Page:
Within the registration, the first oddity was that even though this was SocialSecurity.gov/employer and “Business Services” I had to register as an individual based on my social security number, home address, and other information. Apart from the conditioning we’ve all been given over the past decade not to base accounts on our SSN (yes, it felt awkward even to do so with the Social Security Administration) I kept wondering whether I should be entirely consistent with personal data or put the contact information I wanted for what was really a business account.
Any time someone is slowing down to debate whether to answer, or what’s the right response, you’ve got a usability snag. Depending on how engaged they are in your site or available competitors are, it’s a place they may exit.
The account setup also wouldn’t let me pick a user name, instead assigning an arbitrary set of letters. While it did let me pick a password, that value will expire in 90 days, at which point I believe I may get to answer all 5—yes, five—of my re-set questions to pick a new soon-to-expire value.
Beware of burdensome security policies like this design—the net result is little Post-it notes with passwords on them, which is far less secure than simply letting users pick a non-expiring username/password combination they can remember.
While the first site was a page or two to register (it went by so fast I barely noticed), the second was many screens with optional services, some of which were baffling and included alarming wait times, but I left it on the defaults and ploughed through—I just wanted to submit my W-2 after all! I’d even started the process from a link that said “Electronically File Your W-2s.” At this point, my reptilian brain’s impulse had been more than validated, and while I was past the registration stage, the difference in the username/passwords alone might be enough to get me to the paid site next year.
But I just had to see it all, so onward to the W-2. Like the first site, the basic form layout was very similar to my PDF. There was only one little issue. In the first site, the SSN and dollar fields were a single blank so I just picked up the whole text string in the PDF and pasted it in. In the Social Security site, they’d “helped” by parsing the fields into multiple pieces: three blanks for the SSN ### - ## - ####, and dollars/cents, for all the currency fields. This meant either triple or double copy/pasting to get the text snippets, or resorting to typing bits—either way it not only increased effort, it also increased the odds of making an error.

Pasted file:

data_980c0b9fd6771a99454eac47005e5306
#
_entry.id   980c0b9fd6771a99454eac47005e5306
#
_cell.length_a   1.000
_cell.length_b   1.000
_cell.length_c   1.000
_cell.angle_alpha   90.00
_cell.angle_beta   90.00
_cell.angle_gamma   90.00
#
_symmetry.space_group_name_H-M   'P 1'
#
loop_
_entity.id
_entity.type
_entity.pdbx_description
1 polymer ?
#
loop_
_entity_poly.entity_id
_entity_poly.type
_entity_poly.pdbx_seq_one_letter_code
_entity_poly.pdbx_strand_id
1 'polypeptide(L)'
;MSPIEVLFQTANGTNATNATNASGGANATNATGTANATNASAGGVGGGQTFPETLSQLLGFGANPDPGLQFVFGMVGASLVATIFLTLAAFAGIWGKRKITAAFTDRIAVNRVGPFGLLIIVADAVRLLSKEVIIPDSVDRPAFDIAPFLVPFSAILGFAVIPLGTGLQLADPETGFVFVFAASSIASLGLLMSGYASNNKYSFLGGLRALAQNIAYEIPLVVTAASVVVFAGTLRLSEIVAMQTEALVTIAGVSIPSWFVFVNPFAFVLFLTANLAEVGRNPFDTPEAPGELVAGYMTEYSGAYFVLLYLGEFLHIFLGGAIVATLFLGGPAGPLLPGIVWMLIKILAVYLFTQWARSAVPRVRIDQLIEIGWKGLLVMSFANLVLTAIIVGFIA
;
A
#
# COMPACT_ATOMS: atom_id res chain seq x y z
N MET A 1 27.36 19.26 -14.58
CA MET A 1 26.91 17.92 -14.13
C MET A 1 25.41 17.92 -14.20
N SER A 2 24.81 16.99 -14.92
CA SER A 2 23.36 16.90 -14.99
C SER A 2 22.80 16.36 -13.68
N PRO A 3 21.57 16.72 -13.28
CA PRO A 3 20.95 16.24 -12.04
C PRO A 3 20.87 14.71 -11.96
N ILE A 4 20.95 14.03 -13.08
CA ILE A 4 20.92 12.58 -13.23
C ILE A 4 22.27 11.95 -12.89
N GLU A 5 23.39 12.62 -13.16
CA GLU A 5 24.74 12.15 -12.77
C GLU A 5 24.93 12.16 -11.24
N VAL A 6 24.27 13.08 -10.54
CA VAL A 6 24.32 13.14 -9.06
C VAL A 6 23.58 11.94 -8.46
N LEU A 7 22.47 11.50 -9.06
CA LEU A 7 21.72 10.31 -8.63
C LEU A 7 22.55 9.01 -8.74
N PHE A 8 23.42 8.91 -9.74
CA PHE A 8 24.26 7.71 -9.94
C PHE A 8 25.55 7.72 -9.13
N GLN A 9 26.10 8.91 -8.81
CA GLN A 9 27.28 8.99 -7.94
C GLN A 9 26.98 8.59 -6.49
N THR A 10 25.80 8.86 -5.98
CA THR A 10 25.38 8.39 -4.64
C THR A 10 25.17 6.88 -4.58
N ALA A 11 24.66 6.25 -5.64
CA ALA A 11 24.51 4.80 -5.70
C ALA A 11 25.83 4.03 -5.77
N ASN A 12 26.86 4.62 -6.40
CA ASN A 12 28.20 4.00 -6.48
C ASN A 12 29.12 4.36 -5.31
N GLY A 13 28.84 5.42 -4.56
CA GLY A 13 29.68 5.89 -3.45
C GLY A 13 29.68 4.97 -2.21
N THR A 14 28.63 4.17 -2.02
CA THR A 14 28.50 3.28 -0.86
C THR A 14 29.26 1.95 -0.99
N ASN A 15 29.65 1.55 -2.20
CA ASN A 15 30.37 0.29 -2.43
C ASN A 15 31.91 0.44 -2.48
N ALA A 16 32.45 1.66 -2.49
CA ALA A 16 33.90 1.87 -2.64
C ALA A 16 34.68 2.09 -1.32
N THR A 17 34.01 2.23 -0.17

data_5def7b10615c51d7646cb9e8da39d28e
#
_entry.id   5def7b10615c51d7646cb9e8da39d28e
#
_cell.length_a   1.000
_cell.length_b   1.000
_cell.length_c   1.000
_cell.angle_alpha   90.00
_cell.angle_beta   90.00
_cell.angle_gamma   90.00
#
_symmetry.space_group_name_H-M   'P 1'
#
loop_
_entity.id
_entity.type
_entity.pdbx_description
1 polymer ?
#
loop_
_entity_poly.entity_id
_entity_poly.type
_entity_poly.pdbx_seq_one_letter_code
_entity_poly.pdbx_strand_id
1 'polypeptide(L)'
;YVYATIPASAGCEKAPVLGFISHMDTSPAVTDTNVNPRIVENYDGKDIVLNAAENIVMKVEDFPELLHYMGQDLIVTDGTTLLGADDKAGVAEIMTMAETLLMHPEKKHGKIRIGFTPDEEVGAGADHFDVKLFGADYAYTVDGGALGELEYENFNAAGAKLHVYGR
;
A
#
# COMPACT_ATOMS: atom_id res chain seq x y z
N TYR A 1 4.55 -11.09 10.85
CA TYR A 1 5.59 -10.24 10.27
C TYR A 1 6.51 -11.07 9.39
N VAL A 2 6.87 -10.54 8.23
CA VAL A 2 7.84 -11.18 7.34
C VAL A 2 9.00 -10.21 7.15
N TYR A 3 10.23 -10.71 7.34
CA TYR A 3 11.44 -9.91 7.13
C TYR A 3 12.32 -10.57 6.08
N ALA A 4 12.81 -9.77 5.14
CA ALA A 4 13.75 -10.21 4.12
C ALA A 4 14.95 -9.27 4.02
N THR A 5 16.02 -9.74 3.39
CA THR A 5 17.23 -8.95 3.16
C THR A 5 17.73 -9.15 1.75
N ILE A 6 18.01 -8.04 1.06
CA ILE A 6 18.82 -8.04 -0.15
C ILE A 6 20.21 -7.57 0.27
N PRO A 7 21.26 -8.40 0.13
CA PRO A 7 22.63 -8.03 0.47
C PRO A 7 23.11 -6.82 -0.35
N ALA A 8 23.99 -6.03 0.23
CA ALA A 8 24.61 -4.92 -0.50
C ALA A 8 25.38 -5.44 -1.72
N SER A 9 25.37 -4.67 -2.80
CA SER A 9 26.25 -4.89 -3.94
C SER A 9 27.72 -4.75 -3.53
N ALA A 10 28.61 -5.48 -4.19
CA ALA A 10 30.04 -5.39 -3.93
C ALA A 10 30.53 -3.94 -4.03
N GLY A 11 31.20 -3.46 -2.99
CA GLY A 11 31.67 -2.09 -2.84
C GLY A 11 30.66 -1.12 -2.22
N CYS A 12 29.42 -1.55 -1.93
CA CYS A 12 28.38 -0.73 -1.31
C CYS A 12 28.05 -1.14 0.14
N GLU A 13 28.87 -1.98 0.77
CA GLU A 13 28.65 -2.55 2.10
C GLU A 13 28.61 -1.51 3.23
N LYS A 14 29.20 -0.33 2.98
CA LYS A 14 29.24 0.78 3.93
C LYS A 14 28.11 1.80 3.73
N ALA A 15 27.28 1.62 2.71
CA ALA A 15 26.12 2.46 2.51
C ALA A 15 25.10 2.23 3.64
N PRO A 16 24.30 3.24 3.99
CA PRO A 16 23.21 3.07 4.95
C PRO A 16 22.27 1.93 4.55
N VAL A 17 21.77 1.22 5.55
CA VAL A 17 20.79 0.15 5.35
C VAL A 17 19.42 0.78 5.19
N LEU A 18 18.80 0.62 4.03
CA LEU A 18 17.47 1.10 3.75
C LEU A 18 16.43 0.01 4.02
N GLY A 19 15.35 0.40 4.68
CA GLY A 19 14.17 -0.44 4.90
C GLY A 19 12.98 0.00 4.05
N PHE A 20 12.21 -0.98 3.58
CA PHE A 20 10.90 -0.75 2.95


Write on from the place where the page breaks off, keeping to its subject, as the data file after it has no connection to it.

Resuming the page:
Often good intentions have unplanned results. The designer may never use copy/paste, so they may think the design that enforces the character counts in the parsed fields is a slick feature rather than a limitation. This was irritating with the one W-2 I had or a handful, but in any kind of bulk hopefully one would be doing an import instead. Unfortunately, I’ve also seen users take amazingly inefficient paths because once they figured out a way that worked, they stopped looking for new routes.
Once I had the W-2 complete, I had a false start to actually get it officially submitted vs. having it hang out in draft limbo on their server. It turned out the button I needed was “Go to W-3,” which happens to be the official summary report. Once I made it there, I got to the final submission, and saved off a copy of the report for my files.
This snag was another common pitfall: jargon rather than plain language. True, the buttons did have explanations next to them, and if I’d bothered to read all the instructions before clicking on a likely contender I could have avoided my false start. Also true, I had no need to read fine print or pick “likely contenders” on the first site when I was ready to finish and file.
Thus ends my impromptu Web form usability saga:
- One site was quick, polished, intuitive, but $4/form to use
- One site was bloated with text and pages, cryptic, and expensively documented in video/PDF/text, but $0 at low volumes
And next time I’ll sprint to the one that takes my money and doesn’t make my head hurt.
Now if I’m willing to switch sites for better usability when I’m actively pulling out a card to shell out money—no matter how small the amount—imagine the impact usability has on visitors who are passively browsing a site or doing you a favor by completing a survey?
So for your visitors and users, even if $4/form isn’t the right number, what is? Perhaps usability might be worth a bit more of an investment than you thought. And on that note, an excellent book is Steve Krug’s “Don’t Make Me Think.”
Think I shall rename you—Ann ‘Lifesaver’ Ray.
Corporate Performance Resources